WASHINGTON (CNN) -- State Department officials have met with Maoist rebels in Nepal, marking a dramatic policy shift for the United States which has long called the rebels terrorists.
Maoist leader Prachanda after a recent meeting with U.S. officials in Kathmandu, Nepal.
Evan Feigenbaum, deputy assistant secretary of state, who recently returned from Nepal, told reporters the United States has decided to work with the Maoists to help promote a stable, democratic country.
The U.S. has not removed the Maoist rebels from its international list of terrorism organizations. Feigenbaum indicated that will depend on how the Maoists handle their new responsibilities.
In a peace process that spanned the past two years, the Maoists have transformed themselves from insurgents to the dominant political force in Nepal's newly elected Constituent Assembly. The Assembly voted Wednesday to abolish the country's 239-year-old monarchy.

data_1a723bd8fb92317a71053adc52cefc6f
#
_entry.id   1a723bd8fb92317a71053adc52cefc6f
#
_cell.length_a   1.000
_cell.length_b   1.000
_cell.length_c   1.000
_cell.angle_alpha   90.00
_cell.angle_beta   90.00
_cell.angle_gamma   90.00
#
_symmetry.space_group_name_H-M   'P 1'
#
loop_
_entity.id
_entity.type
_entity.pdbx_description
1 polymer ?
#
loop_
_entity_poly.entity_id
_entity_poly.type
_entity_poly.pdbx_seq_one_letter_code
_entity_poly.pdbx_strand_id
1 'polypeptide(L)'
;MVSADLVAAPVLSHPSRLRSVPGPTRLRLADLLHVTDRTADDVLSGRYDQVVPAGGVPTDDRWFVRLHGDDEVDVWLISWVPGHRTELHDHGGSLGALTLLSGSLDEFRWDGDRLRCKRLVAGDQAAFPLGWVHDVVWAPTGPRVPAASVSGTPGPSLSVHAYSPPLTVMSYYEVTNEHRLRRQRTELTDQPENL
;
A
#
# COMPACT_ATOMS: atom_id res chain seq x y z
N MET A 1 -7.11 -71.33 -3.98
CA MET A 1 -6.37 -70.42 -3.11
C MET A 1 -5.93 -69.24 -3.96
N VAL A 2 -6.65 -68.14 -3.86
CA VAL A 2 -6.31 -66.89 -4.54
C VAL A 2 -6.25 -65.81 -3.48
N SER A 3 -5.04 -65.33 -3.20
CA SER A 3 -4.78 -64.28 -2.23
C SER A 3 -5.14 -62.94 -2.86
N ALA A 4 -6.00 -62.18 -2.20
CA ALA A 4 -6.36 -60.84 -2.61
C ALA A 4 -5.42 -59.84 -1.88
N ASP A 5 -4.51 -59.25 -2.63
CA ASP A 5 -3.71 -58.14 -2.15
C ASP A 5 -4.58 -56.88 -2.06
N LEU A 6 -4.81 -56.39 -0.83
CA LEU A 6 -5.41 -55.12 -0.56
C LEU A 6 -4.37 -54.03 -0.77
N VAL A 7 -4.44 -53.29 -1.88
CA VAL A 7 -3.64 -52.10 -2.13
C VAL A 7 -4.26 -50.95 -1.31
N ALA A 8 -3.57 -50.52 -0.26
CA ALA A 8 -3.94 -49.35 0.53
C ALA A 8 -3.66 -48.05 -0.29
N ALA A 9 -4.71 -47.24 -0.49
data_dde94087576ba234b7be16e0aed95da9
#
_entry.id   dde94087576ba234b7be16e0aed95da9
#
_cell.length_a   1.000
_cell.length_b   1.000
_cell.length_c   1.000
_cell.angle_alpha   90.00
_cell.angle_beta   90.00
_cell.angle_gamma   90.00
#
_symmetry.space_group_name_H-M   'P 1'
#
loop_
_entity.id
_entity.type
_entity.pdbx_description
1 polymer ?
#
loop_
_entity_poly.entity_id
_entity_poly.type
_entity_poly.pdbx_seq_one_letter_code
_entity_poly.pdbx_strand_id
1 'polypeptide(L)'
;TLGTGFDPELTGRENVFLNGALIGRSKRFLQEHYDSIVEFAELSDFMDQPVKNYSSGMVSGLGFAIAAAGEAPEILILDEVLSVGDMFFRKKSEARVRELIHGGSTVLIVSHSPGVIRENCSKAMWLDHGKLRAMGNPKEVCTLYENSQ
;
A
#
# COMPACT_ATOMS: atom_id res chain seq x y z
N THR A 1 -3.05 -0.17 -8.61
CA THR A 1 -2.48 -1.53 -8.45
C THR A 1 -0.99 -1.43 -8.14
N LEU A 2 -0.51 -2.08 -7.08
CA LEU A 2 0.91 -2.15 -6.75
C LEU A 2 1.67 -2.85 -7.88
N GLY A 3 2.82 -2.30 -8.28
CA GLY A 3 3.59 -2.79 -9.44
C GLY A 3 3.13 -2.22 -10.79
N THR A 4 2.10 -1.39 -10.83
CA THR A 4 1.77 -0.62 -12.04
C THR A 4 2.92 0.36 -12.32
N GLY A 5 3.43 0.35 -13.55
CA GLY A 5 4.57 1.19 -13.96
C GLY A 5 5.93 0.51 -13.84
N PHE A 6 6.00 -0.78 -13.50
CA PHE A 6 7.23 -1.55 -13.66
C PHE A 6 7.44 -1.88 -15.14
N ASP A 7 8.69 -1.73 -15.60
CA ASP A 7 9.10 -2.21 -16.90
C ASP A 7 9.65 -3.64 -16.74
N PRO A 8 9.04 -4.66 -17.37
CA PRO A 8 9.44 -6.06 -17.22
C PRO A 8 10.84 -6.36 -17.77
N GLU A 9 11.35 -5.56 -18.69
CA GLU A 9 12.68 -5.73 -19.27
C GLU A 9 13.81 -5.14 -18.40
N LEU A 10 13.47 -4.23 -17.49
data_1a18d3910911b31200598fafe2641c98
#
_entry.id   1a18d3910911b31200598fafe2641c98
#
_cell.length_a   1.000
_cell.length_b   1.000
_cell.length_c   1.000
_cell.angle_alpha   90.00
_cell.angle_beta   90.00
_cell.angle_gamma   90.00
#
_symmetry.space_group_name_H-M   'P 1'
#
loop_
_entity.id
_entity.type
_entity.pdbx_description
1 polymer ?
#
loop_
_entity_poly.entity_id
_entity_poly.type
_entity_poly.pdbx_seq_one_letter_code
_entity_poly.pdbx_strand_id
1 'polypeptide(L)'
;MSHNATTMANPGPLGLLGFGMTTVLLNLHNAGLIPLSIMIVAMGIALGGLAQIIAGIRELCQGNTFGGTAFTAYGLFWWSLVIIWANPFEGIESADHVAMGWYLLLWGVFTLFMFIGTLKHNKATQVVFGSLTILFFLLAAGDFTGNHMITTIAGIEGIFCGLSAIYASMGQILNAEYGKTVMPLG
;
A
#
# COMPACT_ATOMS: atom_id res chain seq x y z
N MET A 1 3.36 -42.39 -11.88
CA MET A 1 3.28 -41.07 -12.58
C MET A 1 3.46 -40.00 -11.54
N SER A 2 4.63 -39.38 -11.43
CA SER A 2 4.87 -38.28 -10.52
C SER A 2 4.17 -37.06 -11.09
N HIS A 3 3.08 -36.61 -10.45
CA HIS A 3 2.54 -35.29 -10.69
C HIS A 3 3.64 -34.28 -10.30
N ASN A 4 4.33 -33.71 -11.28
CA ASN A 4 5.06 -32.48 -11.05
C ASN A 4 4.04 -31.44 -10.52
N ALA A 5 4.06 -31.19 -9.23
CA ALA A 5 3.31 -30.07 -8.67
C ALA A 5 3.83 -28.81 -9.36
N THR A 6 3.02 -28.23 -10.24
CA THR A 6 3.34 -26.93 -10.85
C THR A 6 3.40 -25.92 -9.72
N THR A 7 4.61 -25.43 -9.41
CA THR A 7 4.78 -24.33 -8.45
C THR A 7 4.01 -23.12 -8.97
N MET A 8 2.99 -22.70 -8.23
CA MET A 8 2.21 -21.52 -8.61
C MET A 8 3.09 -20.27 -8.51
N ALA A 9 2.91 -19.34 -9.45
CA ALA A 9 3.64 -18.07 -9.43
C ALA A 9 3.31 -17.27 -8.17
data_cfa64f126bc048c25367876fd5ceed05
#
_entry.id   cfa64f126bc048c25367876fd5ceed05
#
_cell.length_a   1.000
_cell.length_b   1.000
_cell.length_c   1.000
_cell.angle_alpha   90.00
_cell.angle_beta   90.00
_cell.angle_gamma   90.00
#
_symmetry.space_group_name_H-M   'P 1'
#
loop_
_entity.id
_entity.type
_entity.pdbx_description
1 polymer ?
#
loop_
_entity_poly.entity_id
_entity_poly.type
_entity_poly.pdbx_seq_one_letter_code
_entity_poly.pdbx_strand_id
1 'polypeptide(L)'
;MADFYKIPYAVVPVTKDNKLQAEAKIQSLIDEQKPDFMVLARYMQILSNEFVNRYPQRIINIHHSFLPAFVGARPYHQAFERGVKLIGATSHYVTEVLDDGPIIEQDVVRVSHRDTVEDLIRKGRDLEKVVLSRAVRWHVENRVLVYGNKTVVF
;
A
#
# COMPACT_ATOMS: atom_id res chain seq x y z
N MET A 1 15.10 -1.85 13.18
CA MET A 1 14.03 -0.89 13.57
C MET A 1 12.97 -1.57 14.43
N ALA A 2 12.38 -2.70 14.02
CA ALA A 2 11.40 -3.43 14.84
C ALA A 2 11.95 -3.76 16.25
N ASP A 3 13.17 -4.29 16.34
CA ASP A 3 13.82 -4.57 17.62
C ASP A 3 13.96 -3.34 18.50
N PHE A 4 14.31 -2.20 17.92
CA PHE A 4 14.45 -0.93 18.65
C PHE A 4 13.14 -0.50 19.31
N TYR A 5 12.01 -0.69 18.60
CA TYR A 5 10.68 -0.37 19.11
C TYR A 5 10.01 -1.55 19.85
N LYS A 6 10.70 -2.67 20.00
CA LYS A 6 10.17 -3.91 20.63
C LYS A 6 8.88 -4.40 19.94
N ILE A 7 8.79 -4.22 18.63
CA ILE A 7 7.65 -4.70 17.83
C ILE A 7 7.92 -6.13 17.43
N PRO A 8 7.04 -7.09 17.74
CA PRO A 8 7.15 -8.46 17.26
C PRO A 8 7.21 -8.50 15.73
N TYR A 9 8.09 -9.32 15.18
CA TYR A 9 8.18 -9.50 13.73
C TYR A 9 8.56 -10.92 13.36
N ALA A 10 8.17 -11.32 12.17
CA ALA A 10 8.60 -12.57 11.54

The removal of the king is a victory for the rebels, who fought a 10-year civil war to end the monarchy. More than 13,000 people died in the fighting. King Gyanendra came to power in 2001.
The United States still keeps its distance from other groups it considers terrorists.
U.S. officials have refused to meet with Hamas, which controls Gaza and made a powerful showing in the 2006 Palestinian elections, or with Hezbollah, which constitutes a powerful political and military force in Lebanon.
Feigenbaum said the United States reversed course because Maoists have tempered their views since abandoning the insurgency and entering the political process in 2006.
Feigenbaum and Nancy Powell, the U.S. ambassador to Nepal, met with the group's top leaders.
He said the American message to the Maoists "is the degree to which we can work with anyone in Nepal will depend, very directly, on the degree to which they continue to embrace the political process and abandon violence."